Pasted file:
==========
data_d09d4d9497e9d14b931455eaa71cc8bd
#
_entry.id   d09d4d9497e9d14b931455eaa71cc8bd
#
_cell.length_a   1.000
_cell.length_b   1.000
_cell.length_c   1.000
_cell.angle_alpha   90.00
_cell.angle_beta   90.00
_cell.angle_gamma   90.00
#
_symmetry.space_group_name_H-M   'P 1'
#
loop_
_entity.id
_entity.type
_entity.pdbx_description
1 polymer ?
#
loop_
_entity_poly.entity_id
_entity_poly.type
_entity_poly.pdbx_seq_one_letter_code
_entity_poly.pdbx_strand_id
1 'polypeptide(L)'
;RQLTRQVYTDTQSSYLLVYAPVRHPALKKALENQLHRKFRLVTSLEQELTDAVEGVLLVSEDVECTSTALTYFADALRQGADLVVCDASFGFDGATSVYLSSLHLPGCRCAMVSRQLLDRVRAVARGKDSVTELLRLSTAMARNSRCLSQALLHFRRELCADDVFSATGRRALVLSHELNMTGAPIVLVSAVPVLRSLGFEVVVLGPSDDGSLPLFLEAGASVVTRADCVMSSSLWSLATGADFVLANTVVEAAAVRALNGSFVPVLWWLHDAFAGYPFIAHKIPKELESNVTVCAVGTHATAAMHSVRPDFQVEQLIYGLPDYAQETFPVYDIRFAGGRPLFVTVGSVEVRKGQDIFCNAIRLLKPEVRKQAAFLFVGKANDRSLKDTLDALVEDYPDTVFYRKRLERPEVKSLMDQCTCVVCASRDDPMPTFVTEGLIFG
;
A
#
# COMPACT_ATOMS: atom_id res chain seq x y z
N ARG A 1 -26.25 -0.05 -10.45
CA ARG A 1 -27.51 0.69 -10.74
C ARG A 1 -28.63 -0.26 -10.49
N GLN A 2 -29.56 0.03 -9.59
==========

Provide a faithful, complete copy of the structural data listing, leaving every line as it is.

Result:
data_d09d4d9497e9d14b931455eaa71cc8bd
#
_entry.id   d09d4d9497e9d14b931455eaa71cc8bd
#
_cell.length_a   1.000
_cell.length_b   1.000
_cell.length_c   1.000
_cell.angle_alpha   90.00
_cell.angle_beta   90.00
_cell.angle_gamma   90.00
#
_symmetry.space_group_name_H-M   'P 1'
#
loop_
_entity.id
_entity.type
_entity.pdbx_description
1 polymer ?
#
loop_
_entity_poly.entity_id
_entity_poly.type
_entity_poly.pdbx_seq_one_letter_code
_entity_poly.pdbx_strand_id
1 'polypeptide(L)'
;RQLTRQVYTDTQSSYLLVYAPVRHPALKKALENQLHRKFRLVTSLEQELTDAVEGVLLVSEDVECTSTALTYFADALRQGADLVVCDASFGFDGATSVYLSSLHLPGCRCAMVSRQLLDRVRAVARGKDSVTELLRLSTAMARNSRCLSQALLHFRRELCADDVFSATGRRALVLSHELNMTGAPIVLVSAVPVLRSLGFEVVVLGPSDDGSLPLFLEAGASVVTRADCVMSSSLWSLATGADFVLANTVVEAAAVRALNGSFVPVLWWLHDAFAGYPFIAHKIPKELESNVTVCAVGTHATAAMHSVRPDFQVEQLIYGLPDYAQETFPVYDIRFAGGRPLFVTVGSVEVRKGQDIFCNAIRLLKPEVRKQAAFLFVGKANDRSLKDTLDALVEDYPDTVFYRKRLERPEVKSLMDQCTCVVCASRDDPMPTFVTEGLIFG
;
A
#
# COMPACT_ATOMS: atom_id res chain seq x y z
N ARG A 1 -26.25 -0.05 -10.45
CA ARG A 1 -27.51 0.69 -10.74
C ARG A 1 -28.63 -0.26 -10.49
N GLN A 2 -29.56 0.03 -9.59